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Behavior Healthcare: First Aid for Your Feelings

A young woman feeling depressed seeks help from a behavior health specialist

It’s extremely important in stressful times like these to monitor your mental health. Our behaviors are often rooted in emotions and feelings. And negative news and thoughts can trigger feelings that begin to express themselves in our bodies: headaches, muscle pains, nervous energy, can’t sleep – the whole package. That’s why mental health and physical health go together and are part of Whole Person care at San Fernando Community Health Center.

SFCHC provides counseling and support to help our patients to manage the stresses of life and the emotions that come with them. Let’s start with the following Mental Health “First Aid” tips.

Meet & Greet Your Emotions

When in doubt, write it out! Both writing in a journal and breathing exercises are great ways to release intense emotions, thoughts, and beliefs. It’s important to welcome emotions, breathe through them, and try to give them a name. Once you know how you’re feeling you can write about where you are feeling that in your body.

Ever felt a lump in your throat? Or felt angry like steam was coming out of your ears? Or heard something so silly and joyful, you let out a deep belly laugh? It sounds too simple, but it’s important to notice feelings in your body. The better you get at learning the language of your emotions, the better you can understand your behaviors.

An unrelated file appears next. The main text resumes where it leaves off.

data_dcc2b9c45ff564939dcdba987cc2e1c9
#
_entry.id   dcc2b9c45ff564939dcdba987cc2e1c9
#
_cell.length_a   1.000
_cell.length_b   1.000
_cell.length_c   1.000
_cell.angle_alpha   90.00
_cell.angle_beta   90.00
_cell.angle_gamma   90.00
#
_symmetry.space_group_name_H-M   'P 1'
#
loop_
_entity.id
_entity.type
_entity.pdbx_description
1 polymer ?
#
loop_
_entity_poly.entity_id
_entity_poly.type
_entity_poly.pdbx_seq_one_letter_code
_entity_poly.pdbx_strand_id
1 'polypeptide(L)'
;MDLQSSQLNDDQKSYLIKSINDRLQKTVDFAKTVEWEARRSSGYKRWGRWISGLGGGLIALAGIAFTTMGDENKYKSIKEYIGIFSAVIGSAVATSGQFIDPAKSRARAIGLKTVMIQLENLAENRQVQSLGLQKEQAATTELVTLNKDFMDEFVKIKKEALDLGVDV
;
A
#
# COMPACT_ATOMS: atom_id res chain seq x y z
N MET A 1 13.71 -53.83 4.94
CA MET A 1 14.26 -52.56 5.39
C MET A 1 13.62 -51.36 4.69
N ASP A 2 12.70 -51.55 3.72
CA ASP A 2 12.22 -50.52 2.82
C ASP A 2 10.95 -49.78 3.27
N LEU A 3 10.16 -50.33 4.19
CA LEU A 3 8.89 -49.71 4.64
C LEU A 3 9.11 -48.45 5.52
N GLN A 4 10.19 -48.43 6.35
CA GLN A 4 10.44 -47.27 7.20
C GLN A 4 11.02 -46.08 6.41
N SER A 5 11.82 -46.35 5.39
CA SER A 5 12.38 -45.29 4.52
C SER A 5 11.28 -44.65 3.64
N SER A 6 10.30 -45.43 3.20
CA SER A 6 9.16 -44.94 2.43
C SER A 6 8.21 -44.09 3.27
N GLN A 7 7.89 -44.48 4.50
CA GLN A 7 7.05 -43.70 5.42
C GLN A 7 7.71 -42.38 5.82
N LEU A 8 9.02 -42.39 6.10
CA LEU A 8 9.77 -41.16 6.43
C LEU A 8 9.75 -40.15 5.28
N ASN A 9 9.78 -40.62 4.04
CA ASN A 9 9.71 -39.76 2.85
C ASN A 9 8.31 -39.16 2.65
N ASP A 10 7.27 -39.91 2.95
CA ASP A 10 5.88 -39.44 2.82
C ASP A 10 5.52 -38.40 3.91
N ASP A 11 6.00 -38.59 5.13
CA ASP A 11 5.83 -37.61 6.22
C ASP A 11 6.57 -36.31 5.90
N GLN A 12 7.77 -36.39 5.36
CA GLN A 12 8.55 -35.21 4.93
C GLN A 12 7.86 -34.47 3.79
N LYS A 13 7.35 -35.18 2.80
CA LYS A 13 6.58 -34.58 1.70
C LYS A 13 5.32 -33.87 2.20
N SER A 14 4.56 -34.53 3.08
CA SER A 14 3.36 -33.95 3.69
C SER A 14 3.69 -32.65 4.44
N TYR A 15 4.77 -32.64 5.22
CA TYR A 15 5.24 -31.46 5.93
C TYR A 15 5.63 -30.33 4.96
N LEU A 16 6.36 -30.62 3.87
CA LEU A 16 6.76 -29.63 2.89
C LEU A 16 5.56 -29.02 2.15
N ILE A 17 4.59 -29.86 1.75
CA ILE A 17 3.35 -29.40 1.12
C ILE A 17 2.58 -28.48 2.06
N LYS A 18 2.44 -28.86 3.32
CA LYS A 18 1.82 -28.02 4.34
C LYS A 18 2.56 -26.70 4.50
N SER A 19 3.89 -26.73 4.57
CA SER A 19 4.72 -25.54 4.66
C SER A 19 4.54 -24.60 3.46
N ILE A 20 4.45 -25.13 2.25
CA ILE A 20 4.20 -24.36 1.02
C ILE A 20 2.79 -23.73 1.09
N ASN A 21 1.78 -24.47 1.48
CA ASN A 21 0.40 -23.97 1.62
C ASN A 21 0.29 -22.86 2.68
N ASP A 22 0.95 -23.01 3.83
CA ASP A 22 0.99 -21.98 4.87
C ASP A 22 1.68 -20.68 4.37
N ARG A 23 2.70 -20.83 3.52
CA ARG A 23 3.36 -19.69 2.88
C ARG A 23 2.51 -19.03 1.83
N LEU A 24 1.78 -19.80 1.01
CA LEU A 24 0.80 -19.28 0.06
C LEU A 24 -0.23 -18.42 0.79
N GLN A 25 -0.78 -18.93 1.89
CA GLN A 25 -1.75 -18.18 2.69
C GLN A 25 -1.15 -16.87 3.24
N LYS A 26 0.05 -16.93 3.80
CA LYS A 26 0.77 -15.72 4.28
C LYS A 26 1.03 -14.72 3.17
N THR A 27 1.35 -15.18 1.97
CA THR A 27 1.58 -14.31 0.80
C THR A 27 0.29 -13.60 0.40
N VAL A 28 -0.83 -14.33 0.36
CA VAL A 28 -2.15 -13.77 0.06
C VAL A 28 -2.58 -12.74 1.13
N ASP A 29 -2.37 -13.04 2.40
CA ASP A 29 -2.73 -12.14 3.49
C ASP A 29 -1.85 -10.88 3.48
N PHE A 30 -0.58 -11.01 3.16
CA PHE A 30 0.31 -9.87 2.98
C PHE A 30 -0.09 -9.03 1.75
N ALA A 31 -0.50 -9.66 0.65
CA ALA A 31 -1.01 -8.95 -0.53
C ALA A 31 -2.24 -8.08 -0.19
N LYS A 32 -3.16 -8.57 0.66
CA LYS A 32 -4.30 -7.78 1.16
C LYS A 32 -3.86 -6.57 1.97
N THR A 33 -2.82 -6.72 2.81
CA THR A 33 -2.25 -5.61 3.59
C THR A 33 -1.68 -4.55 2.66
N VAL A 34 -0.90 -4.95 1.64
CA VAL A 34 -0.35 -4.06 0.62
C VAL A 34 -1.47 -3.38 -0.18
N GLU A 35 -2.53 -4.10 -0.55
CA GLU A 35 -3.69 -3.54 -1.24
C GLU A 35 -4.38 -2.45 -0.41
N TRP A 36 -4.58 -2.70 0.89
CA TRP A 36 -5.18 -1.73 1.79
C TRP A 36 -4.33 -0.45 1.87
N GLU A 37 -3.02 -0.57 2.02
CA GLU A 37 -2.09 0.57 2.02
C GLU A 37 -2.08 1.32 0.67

Moving Your Body

Once you have words for your emotions and feelings, move your body. If you’re feeling joyful, dance. If you’re feeling sad, hiking in nature or a warm bath might refuel you. If you’re feeling angry, try running or walking to release energy. For tension or anxiety, deep breathing or yoga work quickly.

No matter what, knowing your feelings is the first step. Then, find healthy ways to channel and express them.

Finding Joy in the Little Things

A walk around the block. A snuggle with your dog or cat. A warm cup of your favorite tea. Our world is so fast-paced and “go, go, go,” it’s crucial to take a moment to enjoy the little things that make you happy. Slowing down to savor the simple pleasures in life has positive effects on mental health. When our “joy bucket” is fuller, the inevitable pressures of life don’t drain us as much. Create a routine during your day that invites moments of peace. It’s a solid way to set yourself up for both success and a deep sense of contentment.

Taking a Sad Day

We all experience negative emotions, and that’s part of being alive in a human body. Whether you’re grieving a loss or just experiencing a down moment, it’s important to acknowledge that feeling and give it space to exist. If this means taking a few minutes to yourself to get centered or a whole day off to rest and recuperate, that’s important, too. Be kind to you, first and foremost.

We’re Here When You Need Us

If you’re experiencing sadness, grief, anxiety, or stress for several weeks, the caring team at SFCHC is here to help. We offer a number of resources, counselors, and support groups to help you talk through your feelings. After a screening, one of our specialists will work with you on a plan to address your specific needs. Start on the path to mental health and whole person care today by booking an appointment online or calling (818) 963-5690.

Give Yourself a Helping Hand

It’s inevitable - when we’re hard on ourselves, we’re hard on other people. This creates an environment that isn’t forgiving or kind. As much as you can, try to give yourself a break, first. Forgive yourself for your mistakes. Allow yourself the time to feel what you are feeling. Create daily routines that show you that you are loved – by you! Self-compassion is the key to stopping depression and anxiety in their tracks, and turning them into an opportunity to treat yourself, and others, with kindness.

Kaeli Quick

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